Discussion in 'Black People Open Forum' started by Corvo, Sep 24, 2012.
The need for Play?
how much play/playing in your life?
Good question. All work and no play leads to much stress
"To me there is something very deep here. When you dance, your spirit feels free. When you play, your spirit feels free. So why would dance and play be included in a martial art (Capoeira)? Maybe I'm looking too deeply at this, but is there a life lesson there? It's like saying in the middle of a fight (or a very hard struggle) you need things that can free your spirit a little or lighten the load a little. It reminds me of this. Sometimes my work includes very long days with a lot of hard labor and often very little sleep. If you joke around throughout the day, it seems to make the day go by easier. Maybe I'm thinking too deeply on this".
The element or better, the component of play within Capoeira practice has been a crucial part to it’s development. Play as we call it, has always been an integral part of African cultures in most west and central African nations. Play has facilitated many of the learning process of bow hunting, spear throwing, physical development as in races and so on….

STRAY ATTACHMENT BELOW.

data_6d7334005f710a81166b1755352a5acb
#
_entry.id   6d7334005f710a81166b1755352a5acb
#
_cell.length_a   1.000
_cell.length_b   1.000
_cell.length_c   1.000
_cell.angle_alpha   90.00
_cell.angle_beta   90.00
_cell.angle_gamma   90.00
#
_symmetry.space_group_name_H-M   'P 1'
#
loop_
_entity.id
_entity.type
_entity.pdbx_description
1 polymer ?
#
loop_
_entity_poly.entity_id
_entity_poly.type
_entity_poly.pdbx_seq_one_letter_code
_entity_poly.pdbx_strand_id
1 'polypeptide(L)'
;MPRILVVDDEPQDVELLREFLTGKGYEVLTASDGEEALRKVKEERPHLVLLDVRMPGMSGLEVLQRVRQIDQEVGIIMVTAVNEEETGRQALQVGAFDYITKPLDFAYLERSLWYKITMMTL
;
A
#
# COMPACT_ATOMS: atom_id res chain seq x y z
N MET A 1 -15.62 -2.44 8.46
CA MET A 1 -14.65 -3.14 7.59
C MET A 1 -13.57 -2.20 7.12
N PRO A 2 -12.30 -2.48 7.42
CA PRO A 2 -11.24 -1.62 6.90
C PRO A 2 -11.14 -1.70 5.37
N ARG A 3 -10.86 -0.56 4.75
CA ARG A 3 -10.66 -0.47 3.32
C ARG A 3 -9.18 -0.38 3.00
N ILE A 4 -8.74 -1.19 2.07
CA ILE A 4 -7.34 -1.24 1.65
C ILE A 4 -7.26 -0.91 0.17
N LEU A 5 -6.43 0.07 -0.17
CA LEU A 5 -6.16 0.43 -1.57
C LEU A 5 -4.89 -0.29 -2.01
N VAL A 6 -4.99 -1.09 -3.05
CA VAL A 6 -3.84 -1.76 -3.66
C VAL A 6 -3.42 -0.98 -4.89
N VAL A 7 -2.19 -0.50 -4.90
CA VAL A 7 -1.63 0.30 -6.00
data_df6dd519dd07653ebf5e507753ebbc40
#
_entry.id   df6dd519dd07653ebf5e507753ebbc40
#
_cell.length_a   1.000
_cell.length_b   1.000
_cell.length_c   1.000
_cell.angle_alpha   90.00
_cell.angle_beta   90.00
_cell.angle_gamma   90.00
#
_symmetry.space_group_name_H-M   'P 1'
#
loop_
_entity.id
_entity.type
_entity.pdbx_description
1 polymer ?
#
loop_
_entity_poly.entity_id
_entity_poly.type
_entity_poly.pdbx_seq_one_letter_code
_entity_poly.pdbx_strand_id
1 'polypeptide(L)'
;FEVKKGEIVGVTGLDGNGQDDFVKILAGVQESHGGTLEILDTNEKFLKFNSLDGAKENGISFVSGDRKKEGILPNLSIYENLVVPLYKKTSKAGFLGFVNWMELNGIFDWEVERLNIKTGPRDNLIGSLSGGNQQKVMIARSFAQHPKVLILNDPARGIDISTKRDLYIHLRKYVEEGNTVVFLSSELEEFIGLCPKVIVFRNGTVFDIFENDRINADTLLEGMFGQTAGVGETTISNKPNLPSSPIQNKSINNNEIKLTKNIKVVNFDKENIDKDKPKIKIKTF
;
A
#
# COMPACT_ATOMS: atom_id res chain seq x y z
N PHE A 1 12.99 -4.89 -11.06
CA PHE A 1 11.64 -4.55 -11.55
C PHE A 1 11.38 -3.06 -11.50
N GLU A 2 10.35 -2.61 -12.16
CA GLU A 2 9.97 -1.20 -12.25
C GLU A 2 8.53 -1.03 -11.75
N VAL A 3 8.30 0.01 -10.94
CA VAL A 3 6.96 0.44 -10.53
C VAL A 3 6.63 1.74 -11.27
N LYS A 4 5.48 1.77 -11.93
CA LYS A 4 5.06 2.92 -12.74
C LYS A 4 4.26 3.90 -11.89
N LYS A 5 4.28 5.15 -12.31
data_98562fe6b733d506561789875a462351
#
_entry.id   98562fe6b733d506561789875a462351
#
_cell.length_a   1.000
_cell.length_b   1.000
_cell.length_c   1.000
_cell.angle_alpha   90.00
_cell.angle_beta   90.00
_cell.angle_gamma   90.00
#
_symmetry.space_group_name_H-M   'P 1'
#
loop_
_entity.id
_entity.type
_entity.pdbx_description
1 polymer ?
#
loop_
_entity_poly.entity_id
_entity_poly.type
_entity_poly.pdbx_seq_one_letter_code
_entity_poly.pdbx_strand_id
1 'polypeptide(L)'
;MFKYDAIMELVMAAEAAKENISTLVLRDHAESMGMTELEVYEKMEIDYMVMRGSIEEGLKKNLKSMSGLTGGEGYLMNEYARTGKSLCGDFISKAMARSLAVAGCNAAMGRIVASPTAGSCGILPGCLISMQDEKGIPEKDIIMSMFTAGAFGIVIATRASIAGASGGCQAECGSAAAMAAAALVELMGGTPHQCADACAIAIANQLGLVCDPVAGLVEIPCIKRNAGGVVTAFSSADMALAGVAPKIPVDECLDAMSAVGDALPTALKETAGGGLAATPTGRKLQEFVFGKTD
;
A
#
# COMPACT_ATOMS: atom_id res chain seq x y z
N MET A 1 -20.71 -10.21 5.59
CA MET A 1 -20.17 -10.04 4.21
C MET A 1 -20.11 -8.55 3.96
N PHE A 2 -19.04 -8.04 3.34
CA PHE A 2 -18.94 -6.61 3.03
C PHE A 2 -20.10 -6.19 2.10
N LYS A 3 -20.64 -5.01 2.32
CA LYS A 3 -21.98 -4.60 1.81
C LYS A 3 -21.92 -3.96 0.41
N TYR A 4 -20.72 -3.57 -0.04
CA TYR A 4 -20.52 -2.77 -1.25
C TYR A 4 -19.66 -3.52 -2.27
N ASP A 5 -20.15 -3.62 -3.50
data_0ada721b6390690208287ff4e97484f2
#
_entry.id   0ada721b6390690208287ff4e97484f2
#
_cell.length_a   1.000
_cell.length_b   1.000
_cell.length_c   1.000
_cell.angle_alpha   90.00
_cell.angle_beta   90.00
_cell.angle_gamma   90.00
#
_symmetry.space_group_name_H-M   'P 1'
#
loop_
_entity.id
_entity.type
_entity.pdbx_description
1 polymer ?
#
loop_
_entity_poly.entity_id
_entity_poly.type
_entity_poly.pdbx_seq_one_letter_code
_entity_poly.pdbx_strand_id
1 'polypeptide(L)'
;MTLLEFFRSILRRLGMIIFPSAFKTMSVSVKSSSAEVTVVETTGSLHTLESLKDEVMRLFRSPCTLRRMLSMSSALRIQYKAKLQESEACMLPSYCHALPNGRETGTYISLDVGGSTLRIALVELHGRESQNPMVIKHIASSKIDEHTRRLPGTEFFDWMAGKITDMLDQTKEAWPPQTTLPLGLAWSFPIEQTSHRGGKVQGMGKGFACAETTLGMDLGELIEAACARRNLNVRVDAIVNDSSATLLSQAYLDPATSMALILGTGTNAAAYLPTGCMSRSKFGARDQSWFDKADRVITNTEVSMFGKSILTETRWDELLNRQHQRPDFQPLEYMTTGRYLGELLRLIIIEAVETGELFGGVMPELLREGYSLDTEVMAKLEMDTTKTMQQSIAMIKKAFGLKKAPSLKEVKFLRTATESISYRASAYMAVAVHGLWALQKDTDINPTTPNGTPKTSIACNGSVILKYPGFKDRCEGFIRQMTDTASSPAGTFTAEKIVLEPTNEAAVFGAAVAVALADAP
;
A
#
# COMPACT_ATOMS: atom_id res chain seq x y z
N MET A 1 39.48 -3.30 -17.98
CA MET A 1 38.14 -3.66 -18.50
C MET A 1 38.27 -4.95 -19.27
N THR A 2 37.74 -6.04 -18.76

Playing, joking around and light teasing are ways Africans have used to straiten their bonds and learn to cope with the hardships of their realities, historically. The games Africans partake are many that resemble Capoeira, like Batuque, Broma (Colombia), Congo (Panama) and A’jia (Martinique). It’s in fun, that Africans would participate in these endeavors. In fun, away from their hardworking life’s
there is a life lesson for just about anything. that's for sure. you aren't thinking too deeply at all. you are displaying critical thinking skills, something that a lot of us need to exercise more often.
I agree. That was another's post on Capoeira.com forum. I posted it here, cause, some people don't give things much thought. Perhaps opening a talk on this forum. I feel this culture can give more time to personal play/interaction. I think we tend to be too much in our heads, here in the USA.
In the Spirit of Sankofa,
... Indeed Corvo, indeed:
All work and no play makes Jack a dull boy is a proverb. It means that without time off from work, a person becomes both bored and boring.
Who first said "All work and no play makes Jack a dull boy"?
Answer: The sentiment is so old that nobody is sure who said it first! In 2400 BC Egypt, the sage Ptahhotep wrote something that some people think* is related to the proverb:
One that reckoneth accounts all the day passeth not a happy moment. One that gladdeneth his heart all the day provideth not for his house. The bowman hitteth the mark, as the steersman reacheth land, by diversity of aim.http://carlygoogles.blogspot.com/2012/01/who-first-said-all-work-and-no-play.htmlPeace In,
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